The Mediterranean is a biodiversity hotspot and home to the largest number of species for an area of its size in the world.
Unfortunately, the Mediterranean is also inhabited by many alien species and recreational boating is a major factor in the transport of invasive animals.
In a new study, the first of its kind, researchers from the University of Pavia in Italy examined how private boats carry and spread non-indigenous species in the Mediterranean.
Recreational boating is hugely popular in the Mediterranean, but as boats travel and dock in new areas, there is a high risk of spreading invasive species due to biofouling.
Biofouling is the accumulation of algae or barnacles on the underside of boats, submerged propellers, and other underwater structures.
“Boats which have visited Eastern Mediterranean marinas had an especially high risk of spreading alien species due to the closer proximity to the Suez Canal, where most alien species enter the Mediterranean,” said Aylin Ulman, lead author of the study.
The researchers surveyed 601 boat owners and sampled boat hulls for invasive species in 25 marinas across the Mediterranean.
Biofouling is not regulated in the Mediterranean even though the researchers found that it was the biggest predictor of species richness. Some of the boat hulls had small areas of visible growth, but the researchers counted as many as 11 non-indigenous species in one spot.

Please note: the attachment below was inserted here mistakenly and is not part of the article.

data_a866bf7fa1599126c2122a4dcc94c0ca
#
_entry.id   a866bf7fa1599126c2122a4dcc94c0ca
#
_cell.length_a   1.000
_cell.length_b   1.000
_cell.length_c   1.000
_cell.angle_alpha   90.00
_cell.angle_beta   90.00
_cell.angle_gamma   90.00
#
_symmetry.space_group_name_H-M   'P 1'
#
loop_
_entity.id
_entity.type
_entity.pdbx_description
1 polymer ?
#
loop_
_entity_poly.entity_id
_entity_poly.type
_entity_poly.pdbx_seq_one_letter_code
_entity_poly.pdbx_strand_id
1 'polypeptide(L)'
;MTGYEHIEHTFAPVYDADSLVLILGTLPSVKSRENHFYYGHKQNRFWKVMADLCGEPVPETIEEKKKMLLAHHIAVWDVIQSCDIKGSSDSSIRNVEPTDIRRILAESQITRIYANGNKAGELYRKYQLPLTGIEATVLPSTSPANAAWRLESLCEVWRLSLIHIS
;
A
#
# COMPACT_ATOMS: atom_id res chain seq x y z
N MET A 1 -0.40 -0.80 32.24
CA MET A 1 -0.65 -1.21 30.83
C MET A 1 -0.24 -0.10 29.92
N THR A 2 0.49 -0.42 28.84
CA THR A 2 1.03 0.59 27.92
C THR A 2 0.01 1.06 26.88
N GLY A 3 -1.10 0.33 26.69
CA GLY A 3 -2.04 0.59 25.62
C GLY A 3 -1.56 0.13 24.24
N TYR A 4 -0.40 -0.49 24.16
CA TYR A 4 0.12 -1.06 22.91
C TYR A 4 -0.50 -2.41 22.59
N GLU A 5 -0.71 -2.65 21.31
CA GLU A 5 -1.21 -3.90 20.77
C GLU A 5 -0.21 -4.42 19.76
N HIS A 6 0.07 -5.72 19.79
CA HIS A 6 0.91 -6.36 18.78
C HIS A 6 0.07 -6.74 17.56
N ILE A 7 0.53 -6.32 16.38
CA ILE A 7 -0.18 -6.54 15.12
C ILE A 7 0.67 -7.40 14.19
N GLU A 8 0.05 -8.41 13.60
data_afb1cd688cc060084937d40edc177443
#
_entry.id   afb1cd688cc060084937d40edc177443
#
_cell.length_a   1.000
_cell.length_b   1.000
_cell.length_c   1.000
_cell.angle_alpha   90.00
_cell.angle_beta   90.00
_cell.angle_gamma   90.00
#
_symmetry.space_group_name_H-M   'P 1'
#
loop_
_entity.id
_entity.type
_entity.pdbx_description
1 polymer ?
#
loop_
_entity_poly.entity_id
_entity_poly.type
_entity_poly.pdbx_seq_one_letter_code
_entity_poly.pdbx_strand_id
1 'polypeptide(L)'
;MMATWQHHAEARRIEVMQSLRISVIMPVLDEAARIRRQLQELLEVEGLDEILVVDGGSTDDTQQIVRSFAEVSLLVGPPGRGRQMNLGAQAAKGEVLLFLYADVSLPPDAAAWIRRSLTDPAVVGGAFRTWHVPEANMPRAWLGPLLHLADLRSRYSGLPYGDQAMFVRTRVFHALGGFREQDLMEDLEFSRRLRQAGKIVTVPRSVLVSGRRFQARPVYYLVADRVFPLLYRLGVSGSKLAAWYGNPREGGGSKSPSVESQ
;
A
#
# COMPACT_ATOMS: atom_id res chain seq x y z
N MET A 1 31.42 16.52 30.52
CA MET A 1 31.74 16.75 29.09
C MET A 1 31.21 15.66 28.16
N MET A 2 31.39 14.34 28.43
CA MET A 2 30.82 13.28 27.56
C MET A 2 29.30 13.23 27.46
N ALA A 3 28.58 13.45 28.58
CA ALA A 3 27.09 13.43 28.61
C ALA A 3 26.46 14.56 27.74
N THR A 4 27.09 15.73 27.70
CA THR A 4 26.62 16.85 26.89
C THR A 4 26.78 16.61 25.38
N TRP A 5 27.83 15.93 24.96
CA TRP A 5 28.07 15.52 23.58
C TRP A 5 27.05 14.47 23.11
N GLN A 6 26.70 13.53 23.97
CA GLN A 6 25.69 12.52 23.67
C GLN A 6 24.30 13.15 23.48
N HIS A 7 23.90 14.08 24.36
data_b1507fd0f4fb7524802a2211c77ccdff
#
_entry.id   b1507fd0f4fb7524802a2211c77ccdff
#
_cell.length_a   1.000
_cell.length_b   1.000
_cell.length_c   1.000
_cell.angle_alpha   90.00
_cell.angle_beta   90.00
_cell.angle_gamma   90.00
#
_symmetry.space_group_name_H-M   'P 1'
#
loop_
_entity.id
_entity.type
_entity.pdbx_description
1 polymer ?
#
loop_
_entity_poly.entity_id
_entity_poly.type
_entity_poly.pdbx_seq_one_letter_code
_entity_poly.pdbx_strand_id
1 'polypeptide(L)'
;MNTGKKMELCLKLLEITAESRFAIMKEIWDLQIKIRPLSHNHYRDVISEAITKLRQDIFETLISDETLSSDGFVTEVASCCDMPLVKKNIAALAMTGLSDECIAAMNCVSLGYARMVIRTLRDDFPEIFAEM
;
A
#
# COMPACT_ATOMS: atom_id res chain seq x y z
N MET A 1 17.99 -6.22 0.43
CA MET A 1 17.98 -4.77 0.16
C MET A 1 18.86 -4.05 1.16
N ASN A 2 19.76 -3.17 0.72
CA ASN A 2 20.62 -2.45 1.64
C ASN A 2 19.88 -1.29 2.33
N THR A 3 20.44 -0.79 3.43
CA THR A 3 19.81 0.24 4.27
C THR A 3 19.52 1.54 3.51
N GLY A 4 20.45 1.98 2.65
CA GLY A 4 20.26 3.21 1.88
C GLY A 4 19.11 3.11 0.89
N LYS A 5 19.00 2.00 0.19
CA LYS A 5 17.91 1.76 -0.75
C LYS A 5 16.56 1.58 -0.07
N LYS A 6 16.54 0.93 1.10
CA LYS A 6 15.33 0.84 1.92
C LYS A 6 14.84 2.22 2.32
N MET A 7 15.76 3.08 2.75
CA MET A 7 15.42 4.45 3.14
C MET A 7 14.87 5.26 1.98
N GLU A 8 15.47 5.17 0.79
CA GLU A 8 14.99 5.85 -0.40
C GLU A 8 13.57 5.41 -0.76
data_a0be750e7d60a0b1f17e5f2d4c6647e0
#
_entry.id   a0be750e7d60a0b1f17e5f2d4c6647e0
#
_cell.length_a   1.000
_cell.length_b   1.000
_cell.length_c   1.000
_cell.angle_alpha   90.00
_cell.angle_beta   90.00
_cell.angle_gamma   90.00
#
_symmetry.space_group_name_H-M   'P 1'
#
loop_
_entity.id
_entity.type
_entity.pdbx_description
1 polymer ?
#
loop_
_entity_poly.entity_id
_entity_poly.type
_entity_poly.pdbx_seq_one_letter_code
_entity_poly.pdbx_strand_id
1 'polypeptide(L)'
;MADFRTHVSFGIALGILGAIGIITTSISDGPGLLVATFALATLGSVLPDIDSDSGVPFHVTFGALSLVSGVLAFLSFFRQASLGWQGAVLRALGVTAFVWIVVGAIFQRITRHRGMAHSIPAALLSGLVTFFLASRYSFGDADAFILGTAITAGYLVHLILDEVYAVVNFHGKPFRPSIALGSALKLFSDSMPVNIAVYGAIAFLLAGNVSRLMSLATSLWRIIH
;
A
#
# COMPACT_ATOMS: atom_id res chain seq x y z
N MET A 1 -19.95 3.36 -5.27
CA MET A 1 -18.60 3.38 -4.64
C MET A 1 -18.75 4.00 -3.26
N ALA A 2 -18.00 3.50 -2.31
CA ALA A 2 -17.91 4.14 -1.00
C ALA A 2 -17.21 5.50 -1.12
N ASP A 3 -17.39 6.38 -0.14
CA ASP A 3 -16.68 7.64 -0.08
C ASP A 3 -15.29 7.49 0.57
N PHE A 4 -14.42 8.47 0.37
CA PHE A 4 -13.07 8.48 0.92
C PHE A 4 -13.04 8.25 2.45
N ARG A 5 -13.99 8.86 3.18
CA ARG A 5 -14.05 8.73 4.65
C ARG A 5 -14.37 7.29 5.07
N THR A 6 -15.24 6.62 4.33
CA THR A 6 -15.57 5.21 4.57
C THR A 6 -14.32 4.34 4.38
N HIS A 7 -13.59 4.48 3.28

What’s more, the researchers found that niche areas can become quickly colonized after being cleaned.
These areas might be overlooked during intensive cleaning, and the researchers recommend that special attention is paid to ladders and propellers where invasive species are known to accumulate. Recreational boating is spreading invasive species
“Biofouling is a major vector for the spread of marine alien species in the Mediterranean and needs regulation,” said Ulman. “To inhibit further spreading, marine pontoons should be cleaned regularly, and incoming vessels to marinas should be screened to determine if they require professional cleaning.”
The dataset compiled in this study is being used to create a model of high-risk marinas in the Mediterranean.
The research was published in the Journal of Applied Ecology.
Image Credit: Aylin Ulman